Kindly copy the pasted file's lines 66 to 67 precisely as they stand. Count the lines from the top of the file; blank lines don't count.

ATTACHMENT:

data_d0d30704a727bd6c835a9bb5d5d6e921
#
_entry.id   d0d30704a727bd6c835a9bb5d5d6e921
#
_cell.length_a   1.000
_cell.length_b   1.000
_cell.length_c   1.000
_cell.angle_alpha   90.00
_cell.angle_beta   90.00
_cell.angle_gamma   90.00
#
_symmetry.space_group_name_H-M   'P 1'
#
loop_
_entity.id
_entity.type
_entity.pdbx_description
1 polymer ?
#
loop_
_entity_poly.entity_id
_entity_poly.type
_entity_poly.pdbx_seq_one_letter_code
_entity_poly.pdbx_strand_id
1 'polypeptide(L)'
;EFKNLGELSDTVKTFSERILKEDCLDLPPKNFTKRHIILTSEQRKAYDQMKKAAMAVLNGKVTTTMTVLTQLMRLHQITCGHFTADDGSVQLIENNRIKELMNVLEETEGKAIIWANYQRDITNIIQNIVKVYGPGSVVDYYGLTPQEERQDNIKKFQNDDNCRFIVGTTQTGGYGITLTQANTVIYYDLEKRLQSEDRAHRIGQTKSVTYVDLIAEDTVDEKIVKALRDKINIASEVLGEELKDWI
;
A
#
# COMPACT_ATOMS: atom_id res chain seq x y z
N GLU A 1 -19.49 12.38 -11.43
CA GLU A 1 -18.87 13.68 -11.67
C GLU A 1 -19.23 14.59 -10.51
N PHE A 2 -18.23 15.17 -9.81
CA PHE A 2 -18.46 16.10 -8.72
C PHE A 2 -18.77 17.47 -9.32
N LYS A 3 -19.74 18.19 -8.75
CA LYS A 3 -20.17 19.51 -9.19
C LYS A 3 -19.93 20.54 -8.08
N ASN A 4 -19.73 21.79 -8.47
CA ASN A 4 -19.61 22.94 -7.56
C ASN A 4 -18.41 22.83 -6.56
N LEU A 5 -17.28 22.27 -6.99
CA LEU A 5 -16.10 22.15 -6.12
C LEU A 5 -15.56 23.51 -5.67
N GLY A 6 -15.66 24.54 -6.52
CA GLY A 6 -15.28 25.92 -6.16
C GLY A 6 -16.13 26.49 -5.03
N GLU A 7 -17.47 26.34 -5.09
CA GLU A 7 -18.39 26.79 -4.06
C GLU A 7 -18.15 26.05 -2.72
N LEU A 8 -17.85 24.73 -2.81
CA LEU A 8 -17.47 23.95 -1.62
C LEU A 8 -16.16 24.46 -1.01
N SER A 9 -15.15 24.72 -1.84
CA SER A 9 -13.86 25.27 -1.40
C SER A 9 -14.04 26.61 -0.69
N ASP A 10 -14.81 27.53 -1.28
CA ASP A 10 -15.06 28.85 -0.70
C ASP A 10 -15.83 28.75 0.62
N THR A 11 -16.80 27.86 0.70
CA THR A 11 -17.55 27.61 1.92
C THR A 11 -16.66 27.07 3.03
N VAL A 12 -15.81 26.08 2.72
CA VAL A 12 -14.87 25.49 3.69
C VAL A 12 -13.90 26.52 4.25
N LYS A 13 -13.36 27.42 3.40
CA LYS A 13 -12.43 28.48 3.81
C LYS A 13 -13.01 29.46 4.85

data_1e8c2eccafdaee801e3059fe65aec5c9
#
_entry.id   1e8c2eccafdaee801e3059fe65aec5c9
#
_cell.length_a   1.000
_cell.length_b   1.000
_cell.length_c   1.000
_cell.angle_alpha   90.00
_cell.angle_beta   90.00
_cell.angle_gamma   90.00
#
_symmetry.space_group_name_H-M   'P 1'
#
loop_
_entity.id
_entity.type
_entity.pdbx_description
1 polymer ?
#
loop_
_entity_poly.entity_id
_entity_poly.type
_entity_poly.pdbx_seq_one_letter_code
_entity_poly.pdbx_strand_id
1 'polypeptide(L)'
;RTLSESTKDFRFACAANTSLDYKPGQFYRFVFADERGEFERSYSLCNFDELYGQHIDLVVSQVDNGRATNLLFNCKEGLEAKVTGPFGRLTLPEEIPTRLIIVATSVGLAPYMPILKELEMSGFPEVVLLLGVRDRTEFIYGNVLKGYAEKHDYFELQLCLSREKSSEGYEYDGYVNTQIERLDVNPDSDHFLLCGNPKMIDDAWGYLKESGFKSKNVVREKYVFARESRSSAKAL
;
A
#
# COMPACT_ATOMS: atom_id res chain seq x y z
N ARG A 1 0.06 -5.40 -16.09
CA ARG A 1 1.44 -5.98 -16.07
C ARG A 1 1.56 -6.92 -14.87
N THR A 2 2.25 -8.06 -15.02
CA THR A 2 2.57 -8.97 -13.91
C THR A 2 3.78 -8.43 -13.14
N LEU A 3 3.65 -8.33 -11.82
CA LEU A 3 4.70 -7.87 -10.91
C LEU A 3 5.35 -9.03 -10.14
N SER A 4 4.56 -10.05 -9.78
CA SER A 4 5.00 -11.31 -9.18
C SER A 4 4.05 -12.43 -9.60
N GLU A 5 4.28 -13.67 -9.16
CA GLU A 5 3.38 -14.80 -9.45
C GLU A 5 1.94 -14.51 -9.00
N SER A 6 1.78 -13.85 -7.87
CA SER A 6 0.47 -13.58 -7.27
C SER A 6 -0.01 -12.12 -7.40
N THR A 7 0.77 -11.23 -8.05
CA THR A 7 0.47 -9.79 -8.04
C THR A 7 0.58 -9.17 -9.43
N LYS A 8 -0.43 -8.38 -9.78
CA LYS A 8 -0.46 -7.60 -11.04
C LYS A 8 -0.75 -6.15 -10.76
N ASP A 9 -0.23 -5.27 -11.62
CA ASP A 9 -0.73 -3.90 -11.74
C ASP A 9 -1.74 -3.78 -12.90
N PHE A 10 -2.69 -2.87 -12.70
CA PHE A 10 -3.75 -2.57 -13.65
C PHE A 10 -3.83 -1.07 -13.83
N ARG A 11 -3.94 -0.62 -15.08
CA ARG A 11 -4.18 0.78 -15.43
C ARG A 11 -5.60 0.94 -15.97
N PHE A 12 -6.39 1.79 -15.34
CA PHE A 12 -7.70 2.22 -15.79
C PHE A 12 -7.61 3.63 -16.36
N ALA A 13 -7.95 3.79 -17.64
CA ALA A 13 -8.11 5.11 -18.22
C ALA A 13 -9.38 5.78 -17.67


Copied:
C VAL A 12 -13.90 26.52 4.25
N LYS A 13 -13.36 27.42 3.40